Service both in the hotel’s restaurants and the front desk was beyond amazing. And everyone spoke English, which was fantastic since my Spanish is on the verge of non-existent. Those manning the front desk were not only well-versed in public transportation (like providing me with alternative routes when they found out I was trying to take a Metro line that was temporarily closed for refurbishment), but also in the city’s history. On several occasions, when I mentioned where I wanted to go, staff made recommendations about what to see and do around that area and even provided information about the area itself — the architectural timeline for example.
Free Wifi. And it was consistently strong throughout the hotel.
Got a small dog? No problem. For 30 Euros, you can bring your pooch along and find a bed, water bowl and food bowl waiting for you in your room.
The history of the building in which the IBEROSTAR Las Letras now operates is long. With beautiful coffered ceilings throughout and a richly tiled, vibrantly coloured original stairwell (so quintessentially old-world Spanish), it was once a private home — hard to believe considering there are six floors and it has a pretty significant footprint. This also lends itself to the overall unique vibe you get here.
I stayed in two different rooms, both of which I liked very much — even if one was considerably larger than the other. Both had wonderful personality, done in different paint colours and featuring different quotes on the wall by famous authors (we’re in Las Letras, the writer’s quarter, after all). And both looked out onto the Gran Via through stunning original windows that opened onto the warm Madrid air and up and down one of the best examples of European architecture imaginable.
But there were two notable things with the rooms that I have to point out — if only to save you some embarrassment with the first and to help the hotel with staff training with the second.
In the first room in which I stayed, I was settling in and may or may not have gotten into my birthday suit to relax and explore my new space. I wandered into the washroom to turn on the shower and take a peek at the facilities when I saw a curtain at the end of the wall beside the shower. Curious, I drew open the curtain expecting to find a storage area of some kind. Nope. It was, in fact, open to what can only be described as a stairwell without stairs. Like a tall open space — but surrounded by dozens of other windows. Also known as other people’s rooms! I have no idea if anyone else had their bathroom drapes open or if I provided a show that day, but I closed those curtains faster than Clint Eastwood could draw a gun in a Western flick.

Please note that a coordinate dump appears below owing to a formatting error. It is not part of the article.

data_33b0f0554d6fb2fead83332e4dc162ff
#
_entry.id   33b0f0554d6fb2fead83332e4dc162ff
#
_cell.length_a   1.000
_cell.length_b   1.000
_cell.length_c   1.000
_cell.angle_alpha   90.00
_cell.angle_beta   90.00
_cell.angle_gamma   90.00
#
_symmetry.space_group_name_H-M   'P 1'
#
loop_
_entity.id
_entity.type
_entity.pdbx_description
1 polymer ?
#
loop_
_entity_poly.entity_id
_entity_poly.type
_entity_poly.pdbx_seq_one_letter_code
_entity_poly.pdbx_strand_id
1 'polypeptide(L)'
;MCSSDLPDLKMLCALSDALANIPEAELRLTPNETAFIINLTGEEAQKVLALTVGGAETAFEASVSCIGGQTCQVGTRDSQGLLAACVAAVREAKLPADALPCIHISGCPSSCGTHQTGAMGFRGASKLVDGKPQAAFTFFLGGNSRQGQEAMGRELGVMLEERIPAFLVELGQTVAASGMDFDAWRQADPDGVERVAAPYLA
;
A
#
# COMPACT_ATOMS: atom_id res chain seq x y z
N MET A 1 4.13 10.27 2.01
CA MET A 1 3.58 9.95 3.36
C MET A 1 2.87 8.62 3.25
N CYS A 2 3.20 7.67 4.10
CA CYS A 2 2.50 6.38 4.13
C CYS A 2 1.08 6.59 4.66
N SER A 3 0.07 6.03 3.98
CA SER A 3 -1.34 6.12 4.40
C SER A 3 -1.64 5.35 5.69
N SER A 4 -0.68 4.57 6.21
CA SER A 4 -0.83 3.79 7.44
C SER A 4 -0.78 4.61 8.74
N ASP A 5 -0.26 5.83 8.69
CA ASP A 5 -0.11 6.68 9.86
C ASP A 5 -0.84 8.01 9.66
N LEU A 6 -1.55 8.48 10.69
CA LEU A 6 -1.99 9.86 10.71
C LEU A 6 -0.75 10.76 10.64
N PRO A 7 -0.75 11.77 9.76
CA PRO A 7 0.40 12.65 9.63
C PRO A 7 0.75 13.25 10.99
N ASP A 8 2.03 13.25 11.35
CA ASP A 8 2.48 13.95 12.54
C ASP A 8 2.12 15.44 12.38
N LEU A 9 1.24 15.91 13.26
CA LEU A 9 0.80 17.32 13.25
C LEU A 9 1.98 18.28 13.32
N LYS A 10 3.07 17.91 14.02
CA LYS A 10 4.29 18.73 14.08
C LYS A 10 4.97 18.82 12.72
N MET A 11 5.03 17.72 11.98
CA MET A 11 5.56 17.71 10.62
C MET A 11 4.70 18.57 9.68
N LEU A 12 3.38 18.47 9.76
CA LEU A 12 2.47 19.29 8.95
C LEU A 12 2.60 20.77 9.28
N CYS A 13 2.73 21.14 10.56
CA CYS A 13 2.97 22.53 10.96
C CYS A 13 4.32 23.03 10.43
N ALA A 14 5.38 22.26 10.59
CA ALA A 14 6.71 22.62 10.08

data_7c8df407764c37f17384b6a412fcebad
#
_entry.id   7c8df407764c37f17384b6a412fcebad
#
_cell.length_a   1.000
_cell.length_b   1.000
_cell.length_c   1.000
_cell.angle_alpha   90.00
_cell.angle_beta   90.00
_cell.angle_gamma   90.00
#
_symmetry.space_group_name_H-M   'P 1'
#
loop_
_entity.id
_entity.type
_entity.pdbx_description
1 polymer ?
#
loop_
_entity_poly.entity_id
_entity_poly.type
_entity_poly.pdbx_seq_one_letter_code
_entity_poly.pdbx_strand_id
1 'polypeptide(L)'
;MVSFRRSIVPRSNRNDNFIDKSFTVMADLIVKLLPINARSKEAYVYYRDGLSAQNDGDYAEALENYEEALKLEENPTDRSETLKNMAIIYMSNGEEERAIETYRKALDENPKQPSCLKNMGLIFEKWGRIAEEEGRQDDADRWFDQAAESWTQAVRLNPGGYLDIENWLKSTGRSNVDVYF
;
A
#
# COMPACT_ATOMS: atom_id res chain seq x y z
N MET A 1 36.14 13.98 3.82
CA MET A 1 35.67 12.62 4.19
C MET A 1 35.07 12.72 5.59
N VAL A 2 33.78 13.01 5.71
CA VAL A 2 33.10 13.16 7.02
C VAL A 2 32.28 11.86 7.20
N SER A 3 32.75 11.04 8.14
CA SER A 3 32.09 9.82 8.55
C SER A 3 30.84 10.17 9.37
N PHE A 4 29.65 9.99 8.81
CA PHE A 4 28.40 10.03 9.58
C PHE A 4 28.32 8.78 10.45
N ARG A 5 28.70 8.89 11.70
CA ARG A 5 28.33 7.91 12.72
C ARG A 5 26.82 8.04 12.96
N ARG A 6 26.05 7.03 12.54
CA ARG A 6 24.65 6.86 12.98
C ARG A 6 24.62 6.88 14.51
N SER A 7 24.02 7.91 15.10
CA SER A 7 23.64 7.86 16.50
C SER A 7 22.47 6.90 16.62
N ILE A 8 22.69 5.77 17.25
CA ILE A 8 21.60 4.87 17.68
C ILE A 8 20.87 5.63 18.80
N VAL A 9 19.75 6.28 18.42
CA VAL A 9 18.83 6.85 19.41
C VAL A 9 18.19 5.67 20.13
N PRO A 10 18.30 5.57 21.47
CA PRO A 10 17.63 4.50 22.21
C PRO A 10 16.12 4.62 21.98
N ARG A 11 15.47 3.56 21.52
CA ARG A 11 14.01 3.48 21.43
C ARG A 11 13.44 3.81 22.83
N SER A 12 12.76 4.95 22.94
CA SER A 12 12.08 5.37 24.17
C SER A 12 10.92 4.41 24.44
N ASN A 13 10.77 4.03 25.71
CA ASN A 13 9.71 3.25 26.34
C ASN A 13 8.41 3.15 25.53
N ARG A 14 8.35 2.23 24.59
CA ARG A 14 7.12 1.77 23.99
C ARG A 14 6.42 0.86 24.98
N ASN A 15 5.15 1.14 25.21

During my first stay, I was taking a nap around 4 p.m. and awoke to the sound of my door unlocking and opening. I yelled “NO! NO!” and a woman’s voice apologized and left. I didn’t have the “do not disturb” sign on the door, so I blamed myself and promptly went back to sleep.
During my second stay, four days later and in a different room, I was enjoying another siesta (this is what you do in Spain, after all) and despite placing the “do not disturb” sign on my door, I was again interrupted — only this time a woman (housekeeping, I assume) was speaking VERY loudly to someone else in the hall as she opened my door and turned on all of my lights! IBEROSTAR just needs to have a chat to advise housekeeping to respect DND signs and to ensure that even if there’s no sign on the door that a courtesy knock should always happen before entering an occupied room.
Nothing like this ever happened at the IBEROSTAR Santa Eulalia, so it’s an individual hotel issue – not an IBEROSTAR issue. And, all things considered, it’s a pretty minor issue and would never (ever) prevent me from booking a room here again.